I just went with the M43-system myself, since a 5DmkIII, or even a D5300 for that matter, kitted out with a few lenses is already way too big for what makes sense for my kind of shooting. I need to be able to keep it compact and light when needed. And although the mentioned two imho are superior for photography (and sometimes wish I had one of 'em), for video there's just a lot of possibilities and qualities to be found in some M43 cameras. G6 is nice, the GX7 is very affordable nowadays. Get a lens turbo and some nice 2nd hand lenses. Of course, Pablo has a good point suggesting the Sony A5100 as well. I guess any camera would do, it's just a matter of which suits your style a little bit better than another.

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Why are you even considering the Canon 7D?? :-/ 
 
Nobody sane should get a Canon DSLR to film with if they have researched the performance.
 
Soooooooooo many cameras are ruthlessly beating Canon, for less money too!!
 
I shoot with a Nikon D5200 professionally.
 
Here you can see how the Nikon D5200 compares against the best of Canon's DSLRs, the very expensive 5DmkIII. (Well... if you ignore the insanely priced 1DC, which is ridiculous):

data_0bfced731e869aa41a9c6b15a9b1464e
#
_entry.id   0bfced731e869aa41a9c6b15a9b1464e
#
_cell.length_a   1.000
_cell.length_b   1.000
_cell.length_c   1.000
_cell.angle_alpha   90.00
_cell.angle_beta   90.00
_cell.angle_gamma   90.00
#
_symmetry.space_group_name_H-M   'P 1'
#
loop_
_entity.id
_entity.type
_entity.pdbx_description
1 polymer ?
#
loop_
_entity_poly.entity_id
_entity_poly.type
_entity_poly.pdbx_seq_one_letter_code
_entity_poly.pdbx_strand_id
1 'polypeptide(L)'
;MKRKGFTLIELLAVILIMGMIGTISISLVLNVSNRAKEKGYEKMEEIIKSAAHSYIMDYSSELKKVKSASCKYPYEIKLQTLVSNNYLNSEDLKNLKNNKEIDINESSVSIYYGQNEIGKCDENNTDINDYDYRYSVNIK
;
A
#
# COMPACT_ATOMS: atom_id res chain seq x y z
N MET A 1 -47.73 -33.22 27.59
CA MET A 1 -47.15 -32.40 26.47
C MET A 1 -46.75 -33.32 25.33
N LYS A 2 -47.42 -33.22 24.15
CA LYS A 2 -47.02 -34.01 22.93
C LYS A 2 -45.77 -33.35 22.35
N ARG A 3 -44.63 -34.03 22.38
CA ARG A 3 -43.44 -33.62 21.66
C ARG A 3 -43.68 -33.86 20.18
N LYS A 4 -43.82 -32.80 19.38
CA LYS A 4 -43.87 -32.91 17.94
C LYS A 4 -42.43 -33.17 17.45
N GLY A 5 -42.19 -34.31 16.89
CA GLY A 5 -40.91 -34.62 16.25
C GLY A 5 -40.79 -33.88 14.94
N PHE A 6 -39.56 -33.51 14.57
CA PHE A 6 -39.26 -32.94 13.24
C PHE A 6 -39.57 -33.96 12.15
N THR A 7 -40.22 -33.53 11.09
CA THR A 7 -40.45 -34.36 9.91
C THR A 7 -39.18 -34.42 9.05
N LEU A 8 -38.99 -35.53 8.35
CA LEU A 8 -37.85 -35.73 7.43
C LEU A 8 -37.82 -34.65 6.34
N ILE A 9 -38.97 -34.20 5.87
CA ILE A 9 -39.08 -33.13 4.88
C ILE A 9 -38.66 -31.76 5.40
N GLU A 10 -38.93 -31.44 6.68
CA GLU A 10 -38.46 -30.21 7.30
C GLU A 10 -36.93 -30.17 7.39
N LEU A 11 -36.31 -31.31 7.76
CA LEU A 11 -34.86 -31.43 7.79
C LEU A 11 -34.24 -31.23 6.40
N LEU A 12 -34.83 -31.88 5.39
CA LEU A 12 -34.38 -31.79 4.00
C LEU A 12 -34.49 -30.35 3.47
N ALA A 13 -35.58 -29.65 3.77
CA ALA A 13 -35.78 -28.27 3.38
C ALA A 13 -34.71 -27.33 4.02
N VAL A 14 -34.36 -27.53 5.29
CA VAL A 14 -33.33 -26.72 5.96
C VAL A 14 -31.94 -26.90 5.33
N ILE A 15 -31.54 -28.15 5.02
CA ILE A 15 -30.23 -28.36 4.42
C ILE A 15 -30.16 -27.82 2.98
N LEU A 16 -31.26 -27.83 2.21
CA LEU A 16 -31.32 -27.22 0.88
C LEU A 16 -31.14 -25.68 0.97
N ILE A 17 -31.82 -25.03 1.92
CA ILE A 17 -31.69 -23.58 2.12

'>

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 I would recomend g6 and nikon primes and the amazing nikon 28-70mm f2.8 IF ED

 

 

I've been considering this a lot, is it possible to get that depth of field and bokeh with the mft sensor? with or without metabolise?

 

 

Why are you even considering the Canon 7D?? :-/ 
 
Nobody sane should get a Canon DSLR to film with if they have researched the performance.
 
Soooooooooo many cameras are ruthlessly beating Canon, for less money too!!
 
I shoot with a Nikon D5200 professionally.
 
Here you can see how the Nikon D5200 compares against the best of Canon's DSLRs, the very expensive 5DmkIII. (Well... if you ignore the insanely priced 1DC, which is ridiculous):
'>

 

Or check out the A6000 which take the great sensor from the D5200 and puts it in a mirrorless body (yay!), then adds more extra features on top.

 

Alternatively, you can get the A5100 for even cheaper than the A6000.

 

The A5100 is basically the same camera as the A6000, but you lose the EVF and a few buttons, but you gain a touch screen and XAVCS codec. Which is a net gain in my books for filming with. I just picked up an A5100 myself for only US$330 thanks to the Black Friday sales.

 

So yeah, if you like the awesome A7s but have a tight budget you can get more than 90% of the A7s for a fraction of the cost by getting an A6000/A5100 instead. (you'll just lose a few things, for instance 4K but that costs $2k anyway to get as you need the Atomos Shogun. And you'll lose 120fps 720p, and have a max of 60fps HD instead. Although... the initial press release for the A5100 mentioned it had 120fps HD! I hope it will get it back in a firmware update...)

 

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Why are you even considering the Canon 7D?? :-/ 

Have a look at this video!!!!

and this is the comment of the guy who did this.